State Dept. issues fresh warning on travel to N. Korea
A North Korean soldier surveys the scene on the South Korea side of the Military Demarcation Line on March 13, 2013, at the Joint Security Area of the Demilitarized Zone.
SEOUL — The U.S. State Department on Thursday updated its warning against tourism to North Korea, giving American citizens a laundry list of reasons they might want to cross the rogue nation off their bucket list of places to visit.
“North Korea’s penalties for knowingly or unknowingly violating North Korea’s laws are much harsher than U.S. penalties for similar offenses,” the State Department said. “Sentences for crimes can include years of detention in hard labor camps or death.”
While not explaining why the update was issued, the State Department said the new advisory replaces a similar warning issued last September, “and it reminds U.S. citizens about the serious risks involved in traveling to (North Korea).”
North Korea has for years issued bellicose threats against the U.S. and its ally, South Korea. That rhetoric has been amped up in recent weeks amid the U.N. Security Council’s decision to slap additional sanctions on the North for its February nuclear test, and ongoing U.S.-South Korea joint military exercises which Pyongyang says are preparations for an attack on the country.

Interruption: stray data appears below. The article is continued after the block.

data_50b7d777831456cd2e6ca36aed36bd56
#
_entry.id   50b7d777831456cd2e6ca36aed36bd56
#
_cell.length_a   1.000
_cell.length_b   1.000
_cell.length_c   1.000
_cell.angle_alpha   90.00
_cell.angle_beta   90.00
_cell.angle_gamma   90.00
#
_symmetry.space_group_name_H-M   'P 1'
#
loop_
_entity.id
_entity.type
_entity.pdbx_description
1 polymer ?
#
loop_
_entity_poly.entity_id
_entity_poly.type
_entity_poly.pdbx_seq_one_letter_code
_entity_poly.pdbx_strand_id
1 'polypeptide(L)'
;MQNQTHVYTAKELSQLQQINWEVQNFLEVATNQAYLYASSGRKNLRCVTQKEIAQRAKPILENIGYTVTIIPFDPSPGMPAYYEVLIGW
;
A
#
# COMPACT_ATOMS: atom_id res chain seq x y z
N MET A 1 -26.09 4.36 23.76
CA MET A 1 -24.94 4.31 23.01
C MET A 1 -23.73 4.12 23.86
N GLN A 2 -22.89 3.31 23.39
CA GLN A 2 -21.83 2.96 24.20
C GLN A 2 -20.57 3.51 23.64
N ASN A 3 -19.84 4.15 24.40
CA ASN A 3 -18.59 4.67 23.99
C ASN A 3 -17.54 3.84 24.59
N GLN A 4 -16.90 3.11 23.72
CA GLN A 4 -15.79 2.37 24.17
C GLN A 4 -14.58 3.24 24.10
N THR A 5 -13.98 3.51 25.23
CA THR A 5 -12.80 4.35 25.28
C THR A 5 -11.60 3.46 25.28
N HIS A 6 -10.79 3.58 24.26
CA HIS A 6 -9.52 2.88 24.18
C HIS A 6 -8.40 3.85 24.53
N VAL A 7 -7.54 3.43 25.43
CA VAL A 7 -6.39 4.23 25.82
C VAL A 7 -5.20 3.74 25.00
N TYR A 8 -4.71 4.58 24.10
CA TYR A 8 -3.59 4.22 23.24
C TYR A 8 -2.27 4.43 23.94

Between 800 and 1,000 Americans visit North Korea each year, according to a tour operator who asked to remain anonymous.
Visitors are reportedly closely monitored by government “guides” and are only allowed access to people and places that cast the country in a positive light.
The State Department warning pointed out that since early 2009, four Americans have been arrested for entering North Korea illegally and another two who entered the country with valid visas were arrested on other charges.
The Bureau of Consular Affairs advisory warns:
—Activities not considered criminal outside North Korea could be punishable by criminal charge or expulsion, “including involvement in unsanctioned religious and/or political activities…unauthorized travel or unauthorized interaction with the local population.”
—Tourists could be fined or arrested for exchanging currency with an unauthorized vendor, taking unauthorized photographs or shopping at stores not designated for foreigners, and could get in trouble for showing disrespect to the country’s current or former leaders.
—Visitors should assume calls are monitored.
The warning goes on to say American citizens are “strongly encouraged” to contact the U.S. Embassy in Beijing and the Swedish Embassy in Pyongyang — the “U.S. Protecting Power” in North Korea — with details of their plans to visit the North.